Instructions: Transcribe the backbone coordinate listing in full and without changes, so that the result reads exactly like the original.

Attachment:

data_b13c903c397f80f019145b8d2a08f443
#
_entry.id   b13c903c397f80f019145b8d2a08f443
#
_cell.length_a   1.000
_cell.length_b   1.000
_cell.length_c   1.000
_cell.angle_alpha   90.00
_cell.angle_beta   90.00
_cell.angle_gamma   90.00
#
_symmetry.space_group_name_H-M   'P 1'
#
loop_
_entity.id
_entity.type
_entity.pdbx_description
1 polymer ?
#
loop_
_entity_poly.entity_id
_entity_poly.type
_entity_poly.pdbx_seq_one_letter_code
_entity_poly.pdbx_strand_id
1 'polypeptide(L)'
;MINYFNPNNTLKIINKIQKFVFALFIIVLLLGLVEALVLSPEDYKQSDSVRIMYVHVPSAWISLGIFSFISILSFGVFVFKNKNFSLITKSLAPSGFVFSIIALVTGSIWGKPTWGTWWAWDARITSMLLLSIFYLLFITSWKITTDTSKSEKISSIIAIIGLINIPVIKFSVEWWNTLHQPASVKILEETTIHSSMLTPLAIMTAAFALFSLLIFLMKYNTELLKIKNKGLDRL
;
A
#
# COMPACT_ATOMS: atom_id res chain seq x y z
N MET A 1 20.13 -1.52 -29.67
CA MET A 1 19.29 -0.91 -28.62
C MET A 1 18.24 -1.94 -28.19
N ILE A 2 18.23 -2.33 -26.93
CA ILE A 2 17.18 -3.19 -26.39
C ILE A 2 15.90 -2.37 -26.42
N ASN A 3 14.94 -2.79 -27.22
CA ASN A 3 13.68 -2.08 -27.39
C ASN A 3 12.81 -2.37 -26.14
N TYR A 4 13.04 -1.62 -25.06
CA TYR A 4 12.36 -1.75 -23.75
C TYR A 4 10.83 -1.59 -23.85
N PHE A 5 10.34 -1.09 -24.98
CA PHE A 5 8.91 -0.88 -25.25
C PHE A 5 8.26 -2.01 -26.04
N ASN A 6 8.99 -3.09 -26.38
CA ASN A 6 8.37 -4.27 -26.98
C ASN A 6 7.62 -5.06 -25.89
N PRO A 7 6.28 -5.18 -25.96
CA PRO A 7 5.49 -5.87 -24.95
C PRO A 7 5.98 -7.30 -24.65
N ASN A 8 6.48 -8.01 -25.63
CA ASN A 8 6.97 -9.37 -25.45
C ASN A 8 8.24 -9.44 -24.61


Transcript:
data_b13c903c397f80f019145b8d2a08f443
#
_entry.id   b13c903c397f80f019145b8d2a08f443
#
_cell.length_a   1.000
_cell.length_b   1.000
_cell.length_c   1.000
_cell.angle_alpha   90.00
_cell.angle_beta   90.00
_cell.angle_gamma   90.00
#
_symmetry.space_group_name_H-M   'P 1'
#
loop_
_entity.id
_entity.type
_entity.pdbx_description
1 polymer ?
#
loop_
_entity_poly.entity_id
_entity_poly.type
_entity_poly.pdbx_seq_one_letter_code
_entity_poly.pdbx_strand_id
1 'polypeptide(L)'
;MINYFNPNNTLKIINKIQKFVFALFIIVLLLGLVEALVLSPEDYKQSDSVRIMYVHVPSAWISLGIFSFISILSFGVFVFKNKNFSLITKSLAPSGFVFSIIALVTGSIWGKPTWGTWWAWDARITSMLLLSIFYLLFITSWKITTDTSKSEKISSIIAIIGLINIPVIKFSVEWWNTLHQPASVKILEETTIHSSMLTPLAIMTAAFALFSLLIFLMKYNTELLKIKNKGLDRL
;
A
#
# COMPACT_ATOMS: atom_id res chain seq x y z
N MET A 1 20.13 -1.52 -29.67
CA MET A 1 19.29 -0.91 -28.62
C MET A 1 18.24 -1.94 -28.19
N ILE A 2 18.23 -2.33 -26.93
CA ILE A 2 17.18 -3.19 -26.39
C ILE A 2 15.90 -2.37 -26.42
N ASN A 3 14.94 -2.79 -27.22
CA ASN A 3 13.68 -2.08 -27.39
C ASN A 3 12.81 -2.37 -26.14
N TYR A 4 13.04 -1.62 -25.06
CA TYR A 4 12.36 -1.75 -23.75
C TYR A 4 10.83 -1.59 -23.85
N PHE A 5 10.34 -1.09 -24.98
CA PHE A 5 8.91 -0.88 -25.25
C PHE A 5 8.26 -2.01 -26.04
N ASN A 6 8.99 -3.09 -26.38
CA ASN A 6 8.37 -4.27 -26.98
C ASN A 6 7.62 -5.06 -25.89
N PRO A 7 6.28 -5.18 -25.96
CA PRO A 7 5.49 -5.87 -24.95
C PRO A 7 5.98 -7.30 -24.65
N ASN A 8 6.48 -8.01 -25.63
CA ASN A 8 6.97 -9.37 -25.45
C ASN A 8 8.24 -9.44 -24.61